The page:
News: 1st ABCT combat medics enhance skill set
Story by Staff Sgt. Bernhard Lashleyleidner
CAMP BUEHRING, Kuwait – Sgt. Justin Schmitz, a combat medic with Company C, 101st Brigade Support Battalion, 1st Armored Brigade Combat Team, 1st Infantry Division put Soldiers through the paces during the “Devil” first responder course July 15 to 17.
The DFR course was created in 2013 to enhance certified combat lifesavers’ life-saving skills and to increase medical proficiency among combat medics.
“DFR is more in-depth than the CLS course, because it prepares Soldiers to provide medical care in the absence of combat medical personnel,” Schmitz said. “Most lives are lost on the battlefield due to lack of immediate hemorrhage control.” “This course gives Soldiers the confidence and competence to provide basic medical skills and the knowledge to properly evaluate, and treat injured Soldiers.”
Schmitz, a native of King George, Va., was chosen to be the lead instructor of the course because of his vast medical skills, because he was a key member during the course inception, and one of the few original instructors still in the brigade, said Staff Sgt. Naytasha Robins, a combat medic noncommissioned officer in charge with Co. C, 101st BSB, 1st ABCT, 1st Inf. Div., and native of Columbia, S.C.
“We wanted to give certified CLS Soldiers a preview of what the DFR course is and how it will enhance their capabilities on the battlefield,” Robin said.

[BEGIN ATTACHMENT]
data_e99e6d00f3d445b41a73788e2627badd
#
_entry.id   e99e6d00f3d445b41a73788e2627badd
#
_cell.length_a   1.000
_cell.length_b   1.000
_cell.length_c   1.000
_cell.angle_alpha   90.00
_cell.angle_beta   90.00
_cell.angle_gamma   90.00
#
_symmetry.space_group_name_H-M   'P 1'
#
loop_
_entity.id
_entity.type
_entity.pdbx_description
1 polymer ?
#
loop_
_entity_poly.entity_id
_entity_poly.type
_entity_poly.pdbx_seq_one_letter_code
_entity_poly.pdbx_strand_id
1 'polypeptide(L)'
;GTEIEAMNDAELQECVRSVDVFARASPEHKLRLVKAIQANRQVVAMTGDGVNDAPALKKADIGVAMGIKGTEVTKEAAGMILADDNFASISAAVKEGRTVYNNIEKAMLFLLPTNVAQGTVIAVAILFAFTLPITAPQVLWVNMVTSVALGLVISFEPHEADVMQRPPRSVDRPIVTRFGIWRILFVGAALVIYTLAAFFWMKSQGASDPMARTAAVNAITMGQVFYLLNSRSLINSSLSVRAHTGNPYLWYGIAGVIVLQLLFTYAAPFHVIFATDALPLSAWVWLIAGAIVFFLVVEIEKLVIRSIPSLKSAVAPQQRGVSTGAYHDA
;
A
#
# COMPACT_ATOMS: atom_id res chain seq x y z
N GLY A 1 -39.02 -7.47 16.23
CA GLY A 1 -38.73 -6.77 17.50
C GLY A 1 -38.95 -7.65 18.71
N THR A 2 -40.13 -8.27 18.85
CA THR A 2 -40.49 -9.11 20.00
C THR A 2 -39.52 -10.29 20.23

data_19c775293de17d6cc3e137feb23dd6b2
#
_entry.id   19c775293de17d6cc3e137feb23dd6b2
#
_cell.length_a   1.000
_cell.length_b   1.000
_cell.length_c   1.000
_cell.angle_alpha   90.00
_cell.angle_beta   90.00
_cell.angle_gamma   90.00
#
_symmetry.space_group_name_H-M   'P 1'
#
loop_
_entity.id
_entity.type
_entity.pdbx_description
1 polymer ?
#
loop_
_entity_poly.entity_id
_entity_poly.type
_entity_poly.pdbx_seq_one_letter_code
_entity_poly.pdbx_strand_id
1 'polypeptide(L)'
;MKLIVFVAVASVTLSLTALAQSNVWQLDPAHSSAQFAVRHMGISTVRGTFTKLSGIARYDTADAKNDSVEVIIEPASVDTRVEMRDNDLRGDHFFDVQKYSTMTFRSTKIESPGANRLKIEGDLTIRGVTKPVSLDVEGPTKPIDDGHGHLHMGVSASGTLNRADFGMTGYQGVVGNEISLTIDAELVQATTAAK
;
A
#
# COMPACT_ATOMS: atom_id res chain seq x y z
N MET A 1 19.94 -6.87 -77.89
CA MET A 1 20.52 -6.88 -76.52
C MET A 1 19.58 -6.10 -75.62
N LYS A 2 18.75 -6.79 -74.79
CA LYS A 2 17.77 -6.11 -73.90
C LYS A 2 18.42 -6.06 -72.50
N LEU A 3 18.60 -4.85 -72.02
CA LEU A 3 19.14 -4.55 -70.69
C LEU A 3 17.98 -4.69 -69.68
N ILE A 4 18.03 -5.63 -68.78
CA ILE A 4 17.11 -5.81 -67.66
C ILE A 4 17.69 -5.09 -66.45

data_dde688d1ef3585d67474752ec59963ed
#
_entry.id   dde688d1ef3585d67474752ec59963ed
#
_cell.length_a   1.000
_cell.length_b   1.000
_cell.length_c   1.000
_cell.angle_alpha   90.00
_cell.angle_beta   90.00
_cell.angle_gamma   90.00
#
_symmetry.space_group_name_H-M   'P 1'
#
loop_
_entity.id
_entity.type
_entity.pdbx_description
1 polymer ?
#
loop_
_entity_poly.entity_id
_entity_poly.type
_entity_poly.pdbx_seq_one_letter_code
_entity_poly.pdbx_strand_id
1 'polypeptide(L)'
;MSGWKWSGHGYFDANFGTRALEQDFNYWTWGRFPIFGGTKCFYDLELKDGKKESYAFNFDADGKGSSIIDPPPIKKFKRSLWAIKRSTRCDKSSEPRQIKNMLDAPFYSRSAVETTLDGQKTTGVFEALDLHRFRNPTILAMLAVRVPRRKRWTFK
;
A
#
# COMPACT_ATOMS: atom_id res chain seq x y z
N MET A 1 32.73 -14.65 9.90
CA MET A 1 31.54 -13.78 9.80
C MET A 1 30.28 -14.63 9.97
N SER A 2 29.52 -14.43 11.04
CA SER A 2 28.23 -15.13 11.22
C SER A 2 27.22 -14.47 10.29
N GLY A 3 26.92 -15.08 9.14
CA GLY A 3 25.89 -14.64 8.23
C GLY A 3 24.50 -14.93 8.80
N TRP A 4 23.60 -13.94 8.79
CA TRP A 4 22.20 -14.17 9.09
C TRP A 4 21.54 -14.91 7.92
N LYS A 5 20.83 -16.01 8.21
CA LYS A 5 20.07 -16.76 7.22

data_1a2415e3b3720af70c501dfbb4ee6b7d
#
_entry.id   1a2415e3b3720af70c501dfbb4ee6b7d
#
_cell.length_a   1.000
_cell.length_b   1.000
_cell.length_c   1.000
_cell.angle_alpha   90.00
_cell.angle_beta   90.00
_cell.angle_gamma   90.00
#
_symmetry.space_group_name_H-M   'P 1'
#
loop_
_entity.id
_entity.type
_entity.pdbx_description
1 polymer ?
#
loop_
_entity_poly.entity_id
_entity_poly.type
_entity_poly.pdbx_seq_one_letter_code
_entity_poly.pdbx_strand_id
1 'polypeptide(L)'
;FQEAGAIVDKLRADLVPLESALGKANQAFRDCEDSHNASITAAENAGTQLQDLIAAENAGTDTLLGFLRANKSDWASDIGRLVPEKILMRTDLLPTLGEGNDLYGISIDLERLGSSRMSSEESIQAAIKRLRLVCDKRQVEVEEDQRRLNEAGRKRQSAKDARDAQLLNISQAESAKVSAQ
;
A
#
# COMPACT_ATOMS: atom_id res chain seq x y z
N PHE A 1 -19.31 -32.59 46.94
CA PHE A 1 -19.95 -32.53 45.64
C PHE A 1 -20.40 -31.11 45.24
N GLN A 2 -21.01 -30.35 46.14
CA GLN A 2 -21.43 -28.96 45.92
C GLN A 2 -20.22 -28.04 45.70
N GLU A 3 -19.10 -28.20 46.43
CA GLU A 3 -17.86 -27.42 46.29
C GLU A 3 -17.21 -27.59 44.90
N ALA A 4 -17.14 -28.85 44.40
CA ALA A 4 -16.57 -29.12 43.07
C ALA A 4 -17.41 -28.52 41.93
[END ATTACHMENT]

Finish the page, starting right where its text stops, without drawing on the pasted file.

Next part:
The initial training included refresher CLS and didactic skills training followed by Soldiers learning to open airways, stop bleeding, tourniquet application. The students used mannequins and live patients to simulate injures throughout the course
The final day of the course included a simulated trauma training exercise where Soldiers’ physical endurance and medical knowledge was tested during an eight-station round robin-style course.
The instructors challenged Soldiers by making them diagnose, treat and transport the wounded while wearing their protective masks through the first half of the emergency trauma lanes.
“The DFR course is definitely high speed and realistic compared to the CLS course,” Pfc. Samantha Gamache, a radio, and communication security repairer with 101st BSB, 1st ABCT, 1st Inf., a native of Milford, Kan., said. “They made me a squad leader and I had to tell Soldiers how to evaluate, treat and evacuate the wounded, which was new to me, because I am the lowest ranked-ranked Soldier and used to having everyone telling me what to do.”
Schmitz and his team of instructors added elements of chaos and disorders to enhance the stress levels and the learning experience of the 55 Soldiers participating in the simulated training exercise.
“Our purpose is not to stress them out, but to get them thinking about what they are doing and how to provide immediate medical care to a fellow Soldier,” Schmitz said.